9. Boraston AB, Bolam DN, Gilbert HJ, and Davies GJ. (2004). Carbohydrate-binding modules: fine-tuning polysaccharide recognition. Biochem J. 2004;382(Pt 3):769-81. DOI:10.1042/BJ20040892 | PubMed ID:15214846 [Boraston2004]
  10. von Schantz L, Håkansson M, Logan DT, Walse B, Osterlin J, Nordberg-Karlsson E, and Ohlin M. (2012). Structural basis for carbohydrate-binding specificity--a comparative assessment of two engineered carbohydrate-binding modules. Glycobiology. 2012;22(7):948-61. DOI:10.1093/glycob/cws063 | PubMed ID:22434778 [von-Schantz2012]
  11. Fisher SZ, von Schantz L, Håkansson M, Logan DT, and Ohlin M. (2015). Neutron crystallographic studies reveal hydrogen bond and water-mediated interactions between a carbohydrate-binding module and its bound carbohydrate ligand. Biochemistry. 2015;54(42):6435-8. DOI:10.1021/acs.biochem.5b01058 | PubMed ID:26451738 [Fisher2015]
  12. Gullfot F, Tan TC, von Schantz L, Karlsson EN, Ohlin M, Brumer H, and Divne C. (2010). The crystal structure of XG-34, an evolved xyloglucan-specific carbohydrate-binding module. Proteins. 2010;78(3):785-9. DOI:10.1002/prot.22642 | PubMed ID:19950365 [Gullfot2010]
  13. Johnson PE, Joshi MD, Tomme P, Kilburn DG, and McIntosh LP. (1996). Structure of the N-terminal cellulose-binding domain of Cellulomonas fimi CenC determined by nuclear magnetic resonance spectroscopy. Biochemistry. 1996;35(45):14381-94. DOI:10.1021/bi961612s | PubMed ID:8916925 [Johnson1996b]
  14. Boraston AB, Nurizzo D, Notenboom V, Ducros V, Rose DR, Kilburn DG, and Davies GJ. (2002). Differential oligosaccharide recognition by evolutionarily-related beta-1,4 and beta-1,3 glucan-binding modules. J Mol Biol. 2002;319(5):1143-56. DOI:10.1016/S0022-2836(02)00374-1 | PubMed ID:12079353 [Boraston2002]
  15. Dvortsov, I. A., Lunina, N. A., Zverlov, V. V., and Velikodvorskaya, G. A. (2012)Properties of four C-terminal carbohydrate-binding modules (CBM4) of laminarinase Lic16A of

    Clostridium thermocellum Molecular Biology 46, 817-822

  16. Flint HJ, Whitehead TR, Martin JC, and Gasparic A. (1997). Interrupted catalytic domain structures in xylanases from two distantly related strains of Prevotella ruminicola. Biochim Biophys Acta. 1997;1337(2):161-5. DOI:10.1016/s0167-4838(96)00213-0 | PubMed ID:9048892 [Flint1997]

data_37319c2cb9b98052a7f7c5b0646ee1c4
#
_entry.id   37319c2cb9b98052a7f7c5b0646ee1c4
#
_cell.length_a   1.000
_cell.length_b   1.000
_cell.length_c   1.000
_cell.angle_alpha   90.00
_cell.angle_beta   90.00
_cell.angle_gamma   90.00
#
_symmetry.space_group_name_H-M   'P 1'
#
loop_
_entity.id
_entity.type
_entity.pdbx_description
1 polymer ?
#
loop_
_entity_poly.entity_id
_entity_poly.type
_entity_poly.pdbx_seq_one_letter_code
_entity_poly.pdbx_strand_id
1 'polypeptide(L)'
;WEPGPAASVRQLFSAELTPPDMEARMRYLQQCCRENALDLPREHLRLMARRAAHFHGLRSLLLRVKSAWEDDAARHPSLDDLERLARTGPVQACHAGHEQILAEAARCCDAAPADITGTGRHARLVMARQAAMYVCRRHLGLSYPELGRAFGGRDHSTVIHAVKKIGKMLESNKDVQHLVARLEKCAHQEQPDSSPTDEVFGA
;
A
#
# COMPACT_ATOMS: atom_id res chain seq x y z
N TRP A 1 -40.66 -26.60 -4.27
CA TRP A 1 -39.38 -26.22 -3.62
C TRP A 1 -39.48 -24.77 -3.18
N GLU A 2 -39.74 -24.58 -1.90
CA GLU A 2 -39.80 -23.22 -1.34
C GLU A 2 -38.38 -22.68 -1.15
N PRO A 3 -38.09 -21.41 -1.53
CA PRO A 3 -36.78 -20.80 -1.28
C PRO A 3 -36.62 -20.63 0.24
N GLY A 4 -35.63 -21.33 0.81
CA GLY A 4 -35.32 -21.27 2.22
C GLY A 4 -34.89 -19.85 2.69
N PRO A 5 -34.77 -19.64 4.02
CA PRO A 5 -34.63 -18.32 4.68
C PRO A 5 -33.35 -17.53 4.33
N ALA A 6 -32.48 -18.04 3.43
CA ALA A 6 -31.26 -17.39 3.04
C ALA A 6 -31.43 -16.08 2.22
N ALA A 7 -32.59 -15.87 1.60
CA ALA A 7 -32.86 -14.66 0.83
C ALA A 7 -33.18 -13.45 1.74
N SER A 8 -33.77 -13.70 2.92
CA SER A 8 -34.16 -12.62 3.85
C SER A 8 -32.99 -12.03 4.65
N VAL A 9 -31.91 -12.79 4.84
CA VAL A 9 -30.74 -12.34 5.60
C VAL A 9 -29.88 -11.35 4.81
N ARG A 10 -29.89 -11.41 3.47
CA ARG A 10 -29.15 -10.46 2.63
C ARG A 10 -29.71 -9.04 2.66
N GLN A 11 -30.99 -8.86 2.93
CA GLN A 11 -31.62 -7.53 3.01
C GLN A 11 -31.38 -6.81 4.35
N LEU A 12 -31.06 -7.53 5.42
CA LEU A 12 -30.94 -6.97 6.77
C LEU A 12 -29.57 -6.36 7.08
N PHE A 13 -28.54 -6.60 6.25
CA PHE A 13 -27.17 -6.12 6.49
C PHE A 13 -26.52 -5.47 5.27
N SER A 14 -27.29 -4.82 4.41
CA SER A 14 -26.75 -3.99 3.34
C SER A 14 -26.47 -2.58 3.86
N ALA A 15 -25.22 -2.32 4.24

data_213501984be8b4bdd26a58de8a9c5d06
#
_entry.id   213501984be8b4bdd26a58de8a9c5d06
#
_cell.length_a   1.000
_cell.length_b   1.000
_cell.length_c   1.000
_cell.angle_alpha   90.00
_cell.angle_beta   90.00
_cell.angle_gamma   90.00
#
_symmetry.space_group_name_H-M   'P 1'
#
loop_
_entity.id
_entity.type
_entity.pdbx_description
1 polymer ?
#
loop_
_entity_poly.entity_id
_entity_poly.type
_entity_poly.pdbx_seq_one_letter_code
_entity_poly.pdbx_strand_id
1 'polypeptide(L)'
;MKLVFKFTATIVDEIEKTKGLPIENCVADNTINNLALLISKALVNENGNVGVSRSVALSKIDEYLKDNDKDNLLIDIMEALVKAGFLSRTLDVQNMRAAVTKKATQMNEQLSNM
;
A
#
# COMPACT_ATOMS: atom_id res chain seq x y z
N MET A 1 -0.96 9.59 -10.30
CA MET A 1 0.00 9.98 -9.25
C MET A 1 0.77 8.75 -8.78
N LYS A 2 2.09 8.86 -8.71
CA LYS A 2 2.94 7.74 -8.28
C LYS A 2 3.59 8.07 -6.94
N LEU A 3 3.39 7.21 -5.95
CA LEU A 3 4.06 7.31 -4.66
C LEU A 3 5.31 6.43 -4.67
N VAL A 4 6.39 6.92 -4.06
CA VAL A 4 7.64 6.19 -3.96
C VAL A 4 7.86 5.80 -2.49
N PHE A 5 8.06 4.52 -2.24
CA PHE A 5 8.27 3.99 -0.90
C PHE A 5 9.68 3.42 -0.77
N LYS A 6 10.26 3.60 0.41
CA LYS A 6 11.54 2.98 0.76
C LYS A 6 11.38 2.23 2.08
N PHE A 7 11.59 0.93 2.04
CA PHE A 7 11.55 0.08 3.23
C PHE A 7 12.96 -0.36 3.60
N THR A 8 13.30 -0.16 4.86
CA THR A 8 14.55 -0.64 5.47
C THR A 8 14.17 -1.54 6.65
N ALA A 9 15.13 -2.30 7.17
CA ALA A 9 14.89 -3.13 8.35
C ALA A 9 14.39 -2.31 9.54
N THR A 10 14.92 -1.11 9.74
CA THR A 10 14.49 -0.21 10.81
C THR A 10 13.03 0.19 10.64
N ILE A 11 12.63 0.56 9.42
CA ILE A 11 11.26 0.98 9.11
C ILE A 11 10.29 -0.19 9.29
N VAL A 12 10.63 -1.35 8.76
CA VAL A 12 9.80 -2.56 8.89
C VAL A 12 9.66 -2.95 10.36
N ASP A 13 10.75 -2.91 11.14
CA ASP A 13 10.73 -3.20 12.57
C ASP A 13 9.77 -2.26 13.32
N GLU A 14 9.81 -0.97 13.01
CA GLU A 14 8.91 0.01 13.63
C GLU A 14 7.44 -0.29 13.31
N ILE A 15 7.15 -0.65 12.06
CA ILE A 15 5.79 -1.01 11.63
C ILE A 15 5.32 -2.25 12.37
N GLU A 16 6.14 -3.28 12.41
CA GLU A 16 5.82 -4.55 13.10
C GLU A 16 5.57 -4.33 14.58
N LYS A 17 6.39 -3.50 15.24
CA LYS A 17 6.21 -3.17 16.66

17. Dodd D, Mackie RI, and Cann IK. (2011). Xylan degradation, a metabolic property shared by rumen and human colonic Bacteroidetes. Mol Microbiol. 2011;79(2):292-304. DOI:10.1111/j.1365-2958.2010.07473.x | PubMed ID:21219452 [Dodd2011]
  18. Despres J, Forano E, Lepercq P, Comtet-Marre S, Jubelin G, Chambon C, Yeoman CJ, Berg Miller ME, Fields CJ, Martens E, Terrapon N, Henrissat B, White BA, and Mosoni P. (2016). Xylan degradation by the human gut Bacteroides xylanisolvens XB1A(T) involves two distinct gene clusters that are linked at the transcriptional level. BMC Genomics. 2016;17:326. DOI:10.1186/s12864-016-2680-8 | PubMed ID:27142817 [Despres2016]
  19. Gunnarsson, L. C., Karlsson, E. N., Andersson, M., Holst, O., and Ohlin, M. (2006) Molecular engineering of a thermostable carbohydrate-binding module. Biocatalysis and Biotransformation 24, 31-37

  20. Cicortas Gunnarsson L, Montanier C, Tunnicliffe RB, Williamson MP, Gilbert HJ, Nordberg Karlsson E, and Ohlin M. (2007). Novel xylan-binding properties of an engineered family 4 carbohydrate-binding module. Biochem J. 2007;406(2):209-14. DOI:10.1042/BJ20070128 | PubMed ID:17506724 [Cicortas-Gunnarsson2007]
  21. von Schantz L, Gullfot F, Scheer S, Filonova L, Cicortas Gunnarsson L, Flint JE, Daniel G, Nordberg-Karlsson E, Brumer H, and Ohlin M. (2009). Affinity maturation generates greatly improved xyloglucan-specific carbohydrate binding modules. BMC Biotechnol. 2009;9:92. DOI:10.1186/1472-6750-9-92 | PubMed ID:19878581 [von-Schantz2009]
  22. Gunnarsson LC, Zhou Q, Montanier C, Karlsson EN, Brumer H 3rd, and Ohlin M. (2006). Engineered xyloglucan specificity in a carbohydrate-binding module. Glycobiology. 2006;16(12):1171-80. DOI:10.1093/glycob/cwl038 | PubMed ID:16902199 [Gunnarsson2006b]
  23. Gunnarsson LC, Dexlin L, Karlsson EN, Holst O, and Ohlin M. (2006). Evolution of a carbohydrate binding module into a protein-specific binder. Biomol Eng. 2006;23(2-3):111-7. DOI:10.1016/j.bioeng.2005.12.002 | PubMed ID:16427804 [Gunnarsson2006c]
  24. Sandquist, D., Filonova, L., von Schantz, L., Ohlin, M., and Daniel, G. (2010) Microdistribution of xyloglucan in differentiating poplar cells. Bioresources 5, 796-807

  25. Filonova L, Gunnarsson LC, Daniel G, and Ohlin M. (2007). Synthetic xylan-binding modules for mapping of pulp fibres and wood sections. BMC Plant Biol. 2007;7:54. DOI:10.1186/1471-2229-7-54 | PubMed ID:17935619 [Filonova2007]

All Medline abstracts: PubMed